Berlusconi’s Pressure Cooker Effect

by Ivan Martchev | February 25, 2013 7:00 am

Italian elections on Feb. 24 might decide the next phase in the eurozone drama, as Silvio Berlusconi’s coalition is a close second behind front-runner Pier Luigi Bersani. Berlusconi is campaigning on an anti-austerity platform that, if implemented, could cause a surge in Italian government bond yields that starts the next phase in the eurozone crisis.

Campaigning on an anti-austerity platform is the populist thing to do in Europe in times of high unemployment and sluggish economic growth, yet it is the belt-tightening by outgoing Prime Minister Mario Monti that allowed Italian 10-year sovereign bond yields to decline from a record high of 7.26% in November 2011 to the present 4.41%.

As Berlusconi’s coalition gained in the polls during the past six weeks, Italian bond yields surged by about 50 basis points like a real-life barometer of Italy’s political landscape.

Polling in Italy is banned two weeks before the election, so there is no statistical way to gauge how close Il Calaiere is to becoming yet again a prime minister, but European sovereign bond[1] markets are open for business, and they will be sending real-time signals as to which way the political wind is blowing.

I have thought all along that the key to the solution of the eurozone crisis[2] is fiscal integration, as 17 finance ministers sometimes working in direct contradiction with a single monetary policy is not a workable solution. No such fiscal integration has materialized, so the present eerie calm in Europe is deceptive. The eurozone drama commenced with Greece, but is likely to end with Italy or Spain (the largest members of the fiscally irresponsible PIIGS gang).

It appears the better part of the stabilization rally in euro-denominated assets — which accelerated last September with the unlimited conditional offer to buy eurozone sovereign bonds by the ECB — is done. Italian government bonds yielded as high as 6.6% last July, just before the conditional offer was made by the ECB. At present, they yield 4.41%. Many major European bank shares have risen by 50% to 70% since last summer — arguably, from very depressed valuations — and are unlikely to keep rising if the economic data coming out of Europe keeps deteriorating.

I would keep a close eye on all indicators of rising financial stress in Europe, like bund-eurozone sovereign bond[3] spreads, the euro/Swiss franc (EURCHF) exchange rate and Swiss two-year notes.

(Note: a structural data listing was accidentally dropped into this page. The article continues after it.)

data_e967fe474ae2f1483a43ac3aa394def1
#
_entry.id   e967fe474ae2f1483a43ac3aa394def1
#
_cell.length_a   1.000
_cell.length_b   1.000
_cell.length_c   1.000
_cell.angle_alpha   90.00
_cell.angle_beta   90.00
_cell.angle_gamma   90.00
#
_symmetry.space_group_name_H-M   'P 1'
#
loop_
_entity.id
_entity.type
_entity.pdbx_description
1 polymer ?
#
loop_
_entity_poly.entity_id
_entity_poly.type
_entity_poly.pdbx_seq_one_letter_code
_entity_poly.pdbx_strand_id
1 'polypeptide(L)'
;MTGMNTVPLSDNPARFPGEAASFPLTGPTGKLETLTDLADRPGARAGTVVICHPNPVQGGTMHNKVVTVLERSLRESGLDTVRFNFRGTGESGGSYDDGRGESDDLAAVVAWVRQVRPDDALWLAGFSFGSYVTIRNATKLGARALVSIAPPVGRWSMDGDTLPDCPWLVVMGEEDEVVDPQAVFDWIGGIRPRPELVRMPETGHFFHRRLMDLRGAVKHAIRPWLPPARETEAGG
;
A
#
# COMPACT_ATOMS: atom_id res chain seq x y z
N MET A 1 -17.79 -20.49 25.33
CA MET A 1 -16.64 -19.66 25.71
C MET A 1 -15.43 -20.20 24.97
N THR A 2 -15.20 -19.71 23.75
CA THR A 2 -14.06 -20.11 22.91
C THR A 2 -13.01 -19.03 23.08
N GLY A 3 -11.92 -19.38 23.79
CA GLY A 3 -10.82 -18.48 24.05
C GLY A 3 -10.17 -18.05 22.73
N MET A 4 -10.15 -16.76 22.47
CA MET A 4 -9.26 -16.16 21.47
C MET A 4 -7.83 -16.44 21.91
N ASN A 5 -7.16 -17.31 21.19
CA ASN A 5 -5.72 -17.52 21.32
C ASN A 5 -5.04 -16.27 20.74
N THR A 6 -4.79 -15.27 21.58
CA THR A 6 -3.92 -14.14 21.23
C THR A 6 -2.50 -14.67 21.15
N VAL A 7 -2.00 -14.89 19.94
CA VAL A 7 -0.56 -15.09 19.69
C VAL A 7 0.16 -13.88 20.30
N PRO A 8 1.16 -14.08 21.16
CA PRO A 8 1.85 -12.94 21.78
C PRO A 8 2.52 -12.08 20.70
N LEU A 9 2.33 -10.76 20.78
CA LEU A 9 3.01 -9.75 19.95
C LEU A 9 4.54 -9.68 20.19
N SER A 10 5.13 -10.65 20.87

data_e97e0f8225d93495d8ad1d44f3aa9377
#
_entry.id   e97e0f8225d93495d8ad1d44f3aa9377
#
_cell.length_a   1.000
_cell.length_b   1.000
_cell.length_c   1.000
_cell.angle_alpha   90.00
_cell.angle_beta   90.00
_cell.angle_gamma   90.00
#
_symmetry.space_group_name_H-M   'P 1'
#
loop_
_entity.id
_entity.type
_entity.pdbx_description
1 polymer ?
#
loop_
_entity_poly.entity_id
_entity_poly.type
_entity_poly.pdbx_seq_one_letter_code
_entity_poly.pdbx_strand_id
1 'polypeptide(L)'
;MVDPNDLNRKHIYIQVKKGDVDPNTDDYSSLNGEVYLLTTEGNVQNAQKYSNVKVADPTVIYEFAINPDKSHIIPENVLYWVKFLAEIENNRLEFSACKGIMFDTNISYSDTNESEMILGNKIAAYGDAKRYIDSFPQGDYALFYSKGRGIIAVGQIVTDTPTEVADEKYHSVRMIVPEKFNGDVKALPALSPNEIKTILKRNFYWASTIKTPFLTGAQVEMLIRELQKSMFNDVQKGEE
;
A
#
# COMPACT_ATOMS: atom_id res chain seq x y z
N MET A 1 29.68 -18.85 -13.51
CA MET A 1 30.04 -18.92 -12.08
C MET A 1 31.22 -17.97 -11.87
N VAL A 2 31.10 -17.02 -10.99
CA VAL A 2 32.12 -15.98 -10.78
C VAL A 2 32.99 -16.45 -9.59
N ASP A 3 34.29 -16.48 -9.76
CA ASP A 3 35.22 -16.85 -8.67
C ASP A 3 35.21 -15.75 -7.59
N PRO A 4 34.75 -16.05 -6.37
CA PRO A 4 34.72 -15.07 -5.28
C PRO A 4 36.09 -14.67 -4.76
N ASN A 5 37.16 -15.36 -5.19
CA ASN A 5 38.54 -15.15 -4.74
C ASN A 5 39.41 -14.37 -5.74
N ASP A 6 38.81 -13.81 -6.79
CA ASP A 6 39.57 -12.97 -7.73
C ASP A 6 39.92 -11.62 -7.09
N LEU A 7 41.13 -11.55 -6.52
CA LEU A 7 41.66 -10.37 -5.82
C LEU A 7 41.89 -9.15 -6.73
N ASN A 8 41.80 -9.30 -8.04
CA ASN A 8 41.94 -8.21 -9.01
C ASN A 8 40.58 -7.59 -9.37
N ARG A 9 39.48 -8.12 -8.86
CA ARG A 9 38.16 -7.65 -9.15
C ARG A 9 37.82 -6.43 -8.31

The EURCHF rate was barely contained[4] at 1.20 by the Swiss National Bank and has moved above the floor set by the bank (currently near 1.25). Any indication that the EURCHF drifts toward 1.20 is an indication for the rising preference to hold CHF over EUR and a sign of capital outflows from problematic eurozone countries.

The SNB intervention in the forex market was not followed by an intervention in the Swiss government bond market, which caused investors to pile into Swiss two-year notes and resulted in persisting negative yields[5] from April 24, 2012 to Jan. 16, 2013. (If investors buy two-year notes with negative yields, they get exchanged at the prevailing EURCHF rate at the time of purchase, but receive Swiss francs at the time of maturity, therefore betting that EURCHF will have moved in their favor in that time frame, with or without SNB intervention).

There are only 6 listed Italian ADRs and ETFs, but they are not likely the best way to play any repercussions from the coming elections. Italian financial markets are still captives of the eurozone crisis, so they will move with the rest of the PIIGS financial markets. As different as they are, the country iShares for Italy and Spain have moved virtually in lockstep[6] throughout the eurozone crisis.

There are no ADRs of Italian banks, but there are two from Spain — Santander (NYSE:SAN[7]) and BBVA (NYSE:BBVA[8]). Eurozone financials are the most exposed to rising stress in sovereign debt markets as they own a lot of eurozone bonds and their day-to-day lending operations are directly affected by the level of market-driven interest rates in Europe. Major banks in Spain and Italy would likely behave similarly, as the Italian government bond market affects the Spanish government bond market — the country-specific iShares funds clearly show it.

If Berlusconi wins, I suspect the stabilization in eurozone sovereign debt markets helped by the ECB — which came despite deteriorating indicators of eurozone economic growth — will come to an end.

It looks like we are setting up for a repetition of last summer’s eurozone drama.

Ivan Martchev is a research consultant with institutional money manager Navellier & Associates. The opinions expressed are his own. Navellier & Associates does not hold positions in any stocks mentioned in this article for its clients. This is neither a recommendation to buy nor sell the stocks mentioned in this article. Investors should consult their financial adviser prior to making any decision to buy or sell the aforementioned securities. Investing in non-U.S. securities including ADRs involves significant risks, such as fluctuation of exchange rates, that may have adverse effects on the value of the security. Securities of some foreign companies may be less liquid and prices more volatile. Information regarding securities of non-U.S. issuers may be limited.

  1. sovereign bond:
  2. eurozone crisis:
  3. sovereign bond:
  4. barely contained:
  5. negative yields:
  6. have moved virtually in lockstep:
  7. SAN:
  8. BBVA:

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